textbook such as Stevens. See RFC 2581.


    Vernon Schryver vjs@rhyolite.com

  7. Re: modify tcp window size

    I haven't heard about network devices manipulate TCP window size (I am
    not a TCP or Linux expert though).

    I had some experience working on networking devices. And for the case,
    some special traffic needs to be protected (voip in your case) we can
    use CB(W)Q - Class Based (Weighted) Queueing. In general you define
    traffic(s) into a category (Class) and apply that into an entity
    (Queueing) within an interface.
    You can assign, for example, certain bandwidth for voip traffics and
    give the highest priority for that.
    Some devices have a RED feature; you can combine this with Class. What
    this feature does is if congestion is detected it randomly drop tcp
    segments (within that class if class is used) and that causees tcp end
    points slow down (since TCPs see packet drops). You can use this for
    other traffics if Linux has one.
    Seems Linux has CBQ? (when I do google, see some hint but at a glance
    it doesn't look very straight forward).

    Not sure if this help you.


  8. Re: modify tcp window size

    Janto wrote:

    >
    > I don't think I can use a rate limit on its own. There's an initial
    > burst from the sender side that saturates the link and interferes with
    > the voice traffic.


    Shaping from the wrong end of a bottleneck is a pain, and I agree
    slowstart is slower than getting the whole window, but it is somewhat
    exponential and will soon bork up the far buffer (esp. as browsers/web
    servers may use several concurrent TCPs and start new ones as soon as
    they finish).

    Depends on how fast your link is as to what you can acheive -
    sacrificing bandwidth will be requiired.

    Just throttling (ie. having a queue after the ISP queue, but going a bit
    slower) doesn't save you from the bursts).

    Policing (not buffering but using a virtual buffer and then dropping
    when it would be full) is better in someways as at least when you drop
    the other end gets to know sooner - ie if you you tail drop from a
    queue, the other end doesn't know for a while and if in slowstart will
    still be ramping up.

    In some ways using queues is better - ie in Linux you get more choice of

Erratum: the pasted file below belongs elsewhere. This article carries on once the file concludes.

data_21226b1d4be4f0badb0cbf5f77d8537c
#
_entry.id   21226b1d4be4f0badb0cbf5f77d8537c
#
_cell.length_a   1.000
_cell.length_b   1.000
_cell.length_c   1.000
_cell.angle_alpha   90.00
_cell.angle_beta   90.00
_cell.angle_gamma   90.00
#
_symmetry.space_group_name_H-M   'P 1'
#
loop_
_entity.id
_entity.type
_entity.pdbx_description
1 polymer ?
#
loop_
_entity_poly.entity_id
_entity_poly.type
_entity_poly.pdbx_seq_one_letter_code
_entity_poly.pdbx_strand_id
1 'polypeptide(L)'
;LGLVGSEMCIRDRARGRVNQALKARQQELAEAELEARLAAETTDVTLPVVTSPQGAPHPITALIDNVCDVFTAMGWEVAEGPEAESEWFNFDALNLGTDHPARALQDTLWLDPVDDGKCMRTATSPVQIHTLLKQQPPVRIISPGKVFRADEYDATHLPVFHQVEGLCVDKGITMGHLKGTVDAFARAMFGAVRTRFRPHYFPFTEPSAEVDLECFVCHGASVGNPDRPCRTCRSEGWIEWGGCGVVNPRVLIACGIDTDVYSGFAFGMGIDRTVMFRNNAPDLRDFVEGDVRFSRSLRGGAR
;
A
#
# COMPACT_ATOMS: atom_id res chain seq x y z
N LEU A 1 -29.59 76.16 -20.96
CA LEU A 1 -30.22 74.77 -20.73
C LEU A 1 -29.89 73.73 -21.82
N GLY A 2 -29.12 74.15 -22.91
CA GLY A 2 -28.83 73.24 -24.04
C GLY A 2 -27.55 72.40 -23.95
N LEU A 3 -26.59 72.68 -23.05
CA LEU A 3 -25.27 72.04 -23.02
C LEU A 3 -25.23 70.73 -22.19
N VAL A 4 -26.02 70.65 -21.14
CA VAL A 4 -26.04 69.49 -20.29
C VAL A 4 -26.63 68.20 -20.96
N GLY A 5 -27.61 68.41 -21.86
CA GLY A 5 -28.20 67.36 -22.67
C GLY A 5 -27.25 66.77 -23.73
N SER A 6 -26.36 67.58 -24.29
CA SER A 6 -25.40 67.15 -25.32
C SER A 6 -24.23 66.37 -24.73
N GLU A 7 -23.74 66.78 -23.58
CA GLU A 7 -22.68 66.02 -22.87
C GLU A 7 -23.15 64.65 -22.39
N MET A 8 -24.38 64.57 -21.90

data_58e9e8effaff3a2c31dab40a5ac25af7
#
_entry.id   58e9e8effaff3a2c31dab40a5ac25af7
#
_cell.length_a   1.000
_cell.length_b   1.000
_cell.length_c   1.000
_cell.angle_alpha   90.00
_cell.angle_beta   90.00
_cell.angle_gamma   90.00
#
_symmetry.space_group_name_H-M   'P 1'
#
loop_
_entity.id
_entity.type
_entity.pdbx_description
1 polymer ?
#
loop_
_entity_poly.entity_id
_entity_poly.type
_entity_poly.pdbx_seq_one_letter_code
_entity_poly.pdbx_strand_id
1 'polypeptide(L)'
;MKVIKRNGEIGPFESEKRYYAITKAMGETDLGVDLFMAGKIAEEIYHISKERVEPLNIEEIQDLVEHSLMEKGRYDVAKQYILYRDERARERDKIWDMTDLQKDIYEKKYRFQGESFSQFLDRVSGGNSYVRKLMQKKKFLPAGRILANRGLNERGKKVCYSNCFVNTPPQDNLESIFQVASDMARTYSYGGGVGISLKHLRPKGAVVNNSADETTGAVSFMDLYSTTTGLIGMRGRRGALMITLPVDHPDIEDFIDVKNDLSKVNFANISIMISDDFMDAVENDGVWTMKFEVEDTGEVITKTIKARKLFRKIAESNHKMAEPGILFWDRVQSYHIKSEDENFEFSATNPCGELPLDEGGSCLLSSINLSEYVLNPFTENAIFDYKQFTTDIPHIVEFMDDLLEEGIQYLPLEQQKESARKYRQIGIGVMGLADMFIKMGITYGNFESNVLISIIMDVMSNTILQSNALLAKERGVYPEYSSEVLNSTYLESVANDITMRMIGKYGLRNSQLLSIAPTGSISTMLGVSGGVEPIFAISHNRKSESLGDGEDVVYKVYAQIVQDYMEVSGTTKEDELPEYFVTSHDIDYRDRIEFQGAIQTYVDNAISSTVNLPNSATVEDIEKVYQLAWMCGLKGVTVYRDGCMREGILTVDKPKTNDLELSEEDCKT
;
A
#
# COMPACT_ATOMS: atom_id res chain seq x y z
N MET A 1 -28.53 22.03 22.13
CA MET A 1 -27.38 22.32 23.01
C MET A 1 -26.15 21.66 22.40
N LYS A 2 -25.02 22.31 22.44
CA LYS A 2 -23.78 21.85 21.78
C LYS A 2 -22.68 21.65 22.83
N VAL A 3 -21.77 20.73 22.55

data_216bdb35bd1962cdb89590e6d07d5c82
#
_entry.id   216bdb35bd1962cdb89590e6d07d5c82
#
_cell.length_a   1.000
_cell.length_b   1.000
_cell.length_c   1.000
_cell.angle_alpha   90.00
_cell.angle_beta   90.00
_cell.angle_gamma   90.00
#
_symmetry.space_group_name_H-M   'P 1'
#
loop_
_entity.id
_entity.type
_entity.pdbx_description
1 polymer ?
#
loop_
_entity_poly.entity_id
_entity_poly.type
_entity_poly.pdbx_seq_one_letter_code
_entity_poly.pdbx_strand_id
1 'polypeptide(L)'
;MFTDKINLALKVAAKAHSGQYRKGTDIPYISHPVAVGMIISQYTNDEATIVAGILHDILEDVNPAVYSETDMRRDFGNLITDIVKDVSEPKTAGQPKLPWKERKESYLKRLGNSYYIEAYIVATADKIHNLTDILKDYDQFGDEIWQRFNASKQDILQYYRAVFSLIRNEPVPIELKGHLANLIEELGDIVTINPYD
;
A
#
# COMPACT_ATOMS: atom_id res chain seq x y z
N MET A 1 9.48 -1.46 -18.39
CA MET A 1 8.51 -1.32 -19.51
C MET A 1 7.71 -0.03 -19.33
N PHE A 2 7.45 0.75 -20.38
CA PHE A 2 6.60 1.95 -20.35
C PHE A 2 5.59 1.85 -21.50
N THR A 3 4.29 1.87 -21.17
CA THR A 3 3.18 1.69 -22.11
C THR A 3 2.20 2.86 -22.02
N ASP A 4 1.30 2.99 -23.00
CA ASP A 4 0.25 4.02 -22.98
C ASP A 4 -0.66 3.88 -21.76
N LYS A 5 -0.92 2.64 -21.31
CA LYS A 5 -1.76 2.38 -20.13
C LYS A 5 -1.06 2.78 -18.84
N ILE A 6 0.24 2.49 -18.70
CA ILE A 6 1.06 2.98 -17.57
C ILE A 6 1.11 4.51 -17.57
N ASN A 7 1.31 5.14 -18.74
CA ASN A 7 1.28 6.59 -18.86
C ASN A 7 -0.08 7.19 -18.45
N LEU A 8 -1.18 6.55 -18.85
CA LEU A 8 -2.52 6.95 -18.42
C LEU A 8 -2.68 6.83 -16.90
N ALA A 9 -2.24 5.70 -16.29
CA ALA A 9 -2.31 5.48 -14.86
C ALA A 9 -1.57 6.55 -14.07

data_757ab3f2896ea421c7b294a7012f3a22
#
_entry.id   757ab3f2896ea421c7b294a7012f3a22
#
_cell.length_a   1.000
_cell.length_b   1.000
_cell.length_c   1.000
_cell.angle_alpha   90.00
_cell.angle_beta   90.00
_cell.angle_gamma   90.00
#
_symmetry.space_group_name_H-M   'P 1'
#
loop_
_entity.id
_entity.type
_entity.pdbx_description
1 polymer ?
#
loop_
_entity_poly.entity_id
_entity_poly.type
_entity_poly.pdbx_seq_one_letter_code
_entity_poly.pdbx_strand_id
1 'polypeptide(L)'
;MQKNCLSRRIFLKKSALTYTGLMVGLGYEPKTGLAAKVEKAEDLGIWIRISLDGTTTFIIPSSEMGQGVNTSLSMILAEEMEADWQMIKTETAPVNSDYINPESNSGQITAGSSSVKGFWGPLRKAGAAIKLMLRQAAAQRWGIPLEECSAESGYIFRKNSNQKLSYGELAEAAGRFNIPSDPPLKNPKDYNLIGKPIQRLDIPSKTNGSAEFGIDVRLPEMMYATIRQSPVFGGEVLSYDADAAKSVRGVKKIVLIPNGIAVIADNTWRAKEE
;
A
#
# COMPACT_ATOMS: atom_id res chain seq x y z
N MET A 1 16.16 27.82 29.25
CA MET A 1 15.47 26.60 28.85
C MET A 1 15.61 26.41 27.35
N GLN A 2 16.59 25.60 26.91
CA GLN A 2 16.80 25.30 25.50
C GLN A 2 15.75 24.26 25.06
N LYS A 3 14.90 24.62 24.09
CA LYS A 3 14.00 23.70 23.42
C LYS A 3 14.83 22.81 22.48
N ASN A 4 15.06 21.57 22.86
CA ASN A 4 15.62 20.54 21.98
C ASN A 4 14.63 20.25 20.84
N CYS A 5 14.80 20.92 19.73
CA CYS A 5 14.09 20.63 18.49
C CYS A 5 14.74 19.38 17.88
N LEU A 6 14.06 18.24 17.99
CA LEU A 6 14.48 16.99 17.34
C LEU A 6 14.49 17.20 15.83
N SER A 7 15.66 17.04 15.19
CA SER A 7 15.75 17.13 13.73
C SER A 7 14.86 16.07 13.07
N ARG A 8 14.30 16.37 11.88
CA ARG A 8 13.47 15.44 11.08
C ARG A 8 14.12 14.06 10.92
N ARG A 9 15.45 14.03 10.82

queue type/classification. You must keep the queues short, though and
    drop packets, wastefull as it may seem.

    When I had a 512kbit link I used to use iptables connbytes to send new
    connections to an extra short sfq to drop early and get them out of
    slowstart (small packets were exempted so the connections got started
    OK). Then after XKB they went to slightly longer queues. I also used to
    have a hacked esfq that (I think - I am crap at reading code) head
    dropped - only bulk packets from established connections were sent to it.

    As for messing with windows - I think packeteer does that (but then I've
    read it didn't handle scaling well) If you want to do it you will need
    to code something that keeps alot of state about every connection (and
    possibly not by chance use their patented algorithm what ever that is -
    maybe only worry if you live in the usa).

    Even if you do create something that dynamically messes with window
    sizes you still would be screwed if by chance alot of connections with
    different rtts all sent their one packet at the same time etc. There are
    alot of things just not in your control when you are at the wrong end of
    the bottleneck. I think you may also hurt yourself when in competition
    for others maxed egress bandwidth by using a smaller window - TCP is not
    very fair.

    Saying all that (trying to) shape downloads is still alot better than
    doing nothing.

    Andy.